• Draft law proposes to bring e-commerce under GST

    The draft model law on goods and service tax (GST) has proposed bringing all online buying within the purview of the proposed levy. The move will end uncertainty over tax on purchases from e-commerce sites.

    Introduction of GST will provide clarity on where the tax is levied, as the entire burden moves from the point of production to the point of consumption. In recent months, states such as Karnataka and Uttar Pradesh have imposed levies due to pressure from brick-and-mortar retailers but the legislation seeks to bring parity. For instance, UP recently imposed an entry tax on purchases from e-commerce sites.

    In a note, consulting firm PricewaterhouseCoopers said the draft bill, released for public comment after a meeting of state finance ministers with Arun Jaitley in Kolkata on Tuesday, has proposed tax collection at source for e-commerce, which will mean that any payment made to a supplier would be subjected to the provision at a notified rate. The draft will form the basis for the final law incorporating some of the changes suggested by experts. It will help provide clarity and the rationale for introducing some of the provisions in the landmark indirect tax reform measure.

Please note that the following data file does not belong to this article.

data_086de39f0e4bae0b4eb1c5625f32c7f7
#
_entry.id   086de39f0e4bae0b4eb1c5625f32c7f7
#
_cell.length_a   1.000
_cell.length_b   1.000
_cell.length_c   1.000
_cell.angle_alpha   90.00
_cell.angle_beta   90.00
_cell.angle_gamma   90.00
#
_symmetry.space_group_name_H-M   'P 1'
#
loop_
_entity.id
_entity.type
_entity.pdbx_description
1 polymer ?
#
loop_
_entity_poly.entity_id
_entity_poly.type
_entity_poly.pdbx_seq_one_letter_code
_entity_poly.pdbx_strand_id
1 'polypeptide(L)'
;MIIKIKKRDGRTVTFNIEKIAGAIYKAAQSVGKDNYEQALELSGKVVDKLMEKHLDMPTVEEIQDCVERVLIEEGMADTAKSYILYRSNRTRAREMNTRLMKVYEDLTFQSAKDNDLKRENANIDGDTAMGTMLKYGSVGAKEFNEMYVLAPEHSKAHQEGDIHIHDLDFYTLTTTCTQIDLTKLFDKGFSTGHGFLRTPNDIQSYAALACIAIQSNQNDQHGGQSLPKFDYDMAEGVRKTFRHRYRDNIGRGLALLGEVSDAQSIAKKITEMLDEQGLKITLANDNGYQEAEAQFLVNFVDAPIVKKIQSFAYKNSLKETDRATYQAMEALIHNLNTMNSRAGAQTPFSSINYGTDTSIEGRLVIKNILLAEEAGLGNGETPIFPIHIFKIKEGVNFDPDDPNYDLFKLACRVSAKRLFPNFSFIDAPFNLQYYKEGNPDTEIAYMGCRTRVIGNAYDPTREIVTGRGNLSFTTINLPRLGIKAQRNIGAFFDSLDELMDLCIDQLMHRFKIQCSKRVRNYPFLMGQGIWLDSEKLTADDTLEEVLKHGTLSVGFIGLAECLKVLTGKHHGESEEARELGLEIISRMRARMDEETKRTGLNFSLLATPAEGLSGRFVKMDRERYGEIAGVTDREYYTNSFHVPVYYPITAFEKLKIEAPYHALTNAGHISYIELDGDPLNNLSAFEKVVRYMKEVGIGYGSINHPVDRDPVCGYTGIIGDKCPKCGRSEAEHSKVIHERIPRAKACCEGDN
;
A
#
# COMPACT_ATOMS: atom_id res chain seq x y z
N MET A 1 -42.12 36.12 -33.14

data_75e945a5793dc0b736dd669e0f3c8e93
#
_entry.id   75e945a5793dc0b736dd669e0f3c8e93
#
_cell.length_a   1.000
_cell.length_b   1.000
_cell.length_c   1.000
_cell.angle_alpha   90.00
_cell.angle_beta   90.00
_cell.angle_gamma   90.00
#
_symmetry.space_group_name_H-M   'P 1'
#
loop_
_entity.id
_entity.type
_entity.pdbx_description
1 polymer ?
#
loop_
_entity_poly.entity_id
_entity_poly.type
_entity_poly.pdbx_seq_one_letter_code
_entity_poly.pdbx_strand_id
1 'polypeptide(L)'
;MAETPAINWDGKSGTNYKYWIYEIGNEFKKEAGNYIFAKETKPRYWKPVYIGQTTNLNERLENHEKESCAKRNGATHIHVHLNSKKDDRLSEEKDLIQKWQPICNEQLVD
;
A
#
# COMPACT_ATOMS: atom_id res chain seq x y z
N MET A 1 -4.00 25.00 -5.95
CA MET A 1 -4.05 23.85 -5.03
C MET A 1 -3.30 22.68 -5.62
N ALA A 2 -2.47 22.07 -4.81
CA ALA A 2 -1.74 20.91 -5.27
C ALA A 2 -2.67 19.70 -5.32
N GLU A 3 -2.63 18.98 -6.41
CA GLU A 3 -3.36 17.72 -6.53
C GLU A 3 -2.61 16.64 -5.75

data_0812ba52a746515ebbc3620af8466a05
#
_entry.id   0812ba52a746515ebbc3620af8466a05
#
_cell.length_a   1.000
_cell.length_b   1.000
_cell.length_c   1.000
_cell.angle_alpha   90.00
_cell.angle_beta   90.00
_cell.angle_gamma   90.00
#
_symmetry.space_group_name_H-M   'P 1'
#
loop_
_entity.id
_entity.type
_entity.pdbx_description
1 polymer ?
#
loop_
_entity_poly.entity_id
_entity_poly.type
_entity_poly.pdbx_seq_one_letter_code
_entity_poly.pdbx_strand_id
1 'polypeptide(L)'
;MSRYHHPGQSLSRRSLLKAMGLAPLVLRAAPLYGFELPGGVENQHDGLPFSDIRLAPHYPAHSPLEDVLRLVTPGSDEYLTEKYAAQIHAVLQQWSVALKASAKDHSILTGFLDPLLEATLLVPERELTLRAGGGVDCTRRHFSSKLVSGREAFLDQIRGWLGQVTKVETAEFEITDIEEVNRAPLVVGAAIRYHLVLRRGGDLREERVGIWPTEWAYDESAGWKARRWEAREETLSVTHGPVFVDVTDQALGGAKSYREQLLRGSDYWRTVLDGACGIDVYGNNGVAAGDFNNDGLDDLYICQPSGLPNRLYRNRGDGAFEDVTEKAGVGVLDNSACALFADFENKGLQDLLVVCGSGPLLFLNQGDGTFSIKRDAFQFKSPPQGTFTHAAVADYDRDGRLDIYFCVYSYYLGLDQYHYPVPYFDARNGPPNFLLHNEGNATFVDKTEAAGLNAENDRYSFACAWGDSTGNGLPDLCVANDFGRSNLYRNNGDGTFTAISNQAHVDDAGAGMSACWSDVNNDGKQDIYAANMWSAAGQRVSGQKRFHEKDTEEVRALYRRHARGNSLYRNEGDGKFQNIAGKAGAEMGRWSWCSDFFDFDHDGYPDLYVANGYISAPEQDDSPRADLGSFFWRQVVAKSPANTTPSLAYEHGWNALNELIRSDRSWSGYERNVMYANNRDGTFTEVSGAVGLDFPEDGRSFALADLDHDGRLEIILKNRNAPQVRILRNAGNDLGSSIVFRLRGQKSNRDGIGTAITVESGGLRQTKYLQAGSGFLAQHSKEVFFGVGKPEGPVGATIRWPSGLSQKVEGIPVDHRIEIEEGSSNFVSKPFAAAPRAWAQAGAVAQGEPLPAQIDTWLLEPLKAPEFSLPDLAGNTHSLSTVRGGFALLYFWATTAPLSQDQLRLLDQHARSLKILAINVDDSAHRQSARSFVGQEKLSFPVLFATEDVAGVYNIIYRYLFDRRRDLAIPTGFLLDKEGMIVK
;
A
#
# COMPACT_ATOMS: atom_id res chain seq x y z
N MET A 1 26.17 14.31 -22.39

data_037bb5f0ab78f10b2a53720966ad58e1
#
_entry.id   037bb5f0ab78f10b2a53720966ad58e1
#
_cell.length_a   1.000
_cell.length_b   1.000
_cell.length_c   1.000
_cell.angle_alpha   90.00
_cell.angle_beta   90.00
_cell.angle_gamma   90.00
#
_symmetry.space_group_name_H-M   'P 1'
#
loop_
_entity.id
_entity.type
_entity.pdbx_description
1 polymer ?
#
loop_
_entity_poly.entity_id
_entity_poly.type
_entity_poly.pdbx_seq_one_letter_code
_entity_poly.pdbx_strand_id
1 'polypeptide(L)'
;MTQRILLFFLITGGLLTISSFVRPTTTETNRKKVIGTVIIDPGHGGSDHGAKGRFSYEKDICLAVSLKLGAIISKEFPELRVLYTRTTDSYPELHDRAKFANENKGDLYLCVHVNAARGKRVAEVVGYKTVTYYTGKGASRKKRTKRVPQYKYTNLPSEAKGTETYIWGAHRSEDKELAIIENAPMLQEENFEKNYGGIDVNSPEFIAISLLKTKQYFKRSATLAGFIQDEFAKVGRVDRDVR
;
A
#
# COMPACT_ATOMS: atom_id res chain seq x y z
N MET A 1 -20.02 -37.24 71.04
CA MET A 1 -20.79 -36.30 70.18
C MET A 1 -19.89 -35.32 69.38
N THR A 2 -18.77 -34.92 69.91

Experts said the inclusion of e-commerce under the ambit of the tax will pose a huge burden on these companies. “This will mean significant compliance burden on e-commerce companies as many of them deal with thousands of vendors. Further, this may lead to refund situation for many suppliers who operate on thin margin. In addition, e-commerce companies will need to file a statement providing details of all supplies made through this platform,” said Pratik Jain, indirect tax leader at the consulting firm.

    In any case the government is proposing to cast the net wider by including several more players within GST. Instead of a threshold of Rs 1.5 crore for central excise, the draft bill has proposed a Rs 10 lakh as threshold and any unit, service provider or retailer above the floor will be required to register and will be subject to tax.

    The proposed legislation also seeks to end uncertainty on software as intangibles will be considered as a “service”. Similarly, work contracts will also fall within the service segment and will ease life for the infrastructure sector.

    GST, which has been in the works for a decade, is seen as one of the most important tax reform initiatives post-independence, but is stuck in Parliament due to opposition from Congress. On Tuesday, finance minister Arun Jaitley met state finance ministers to thrash out a consensus on some of the contentious issues and the government hopes to introduce the Constitution amendment bill to implement the tax in the monsoon session of Parliament.
     Tyler Pitlick Jersey

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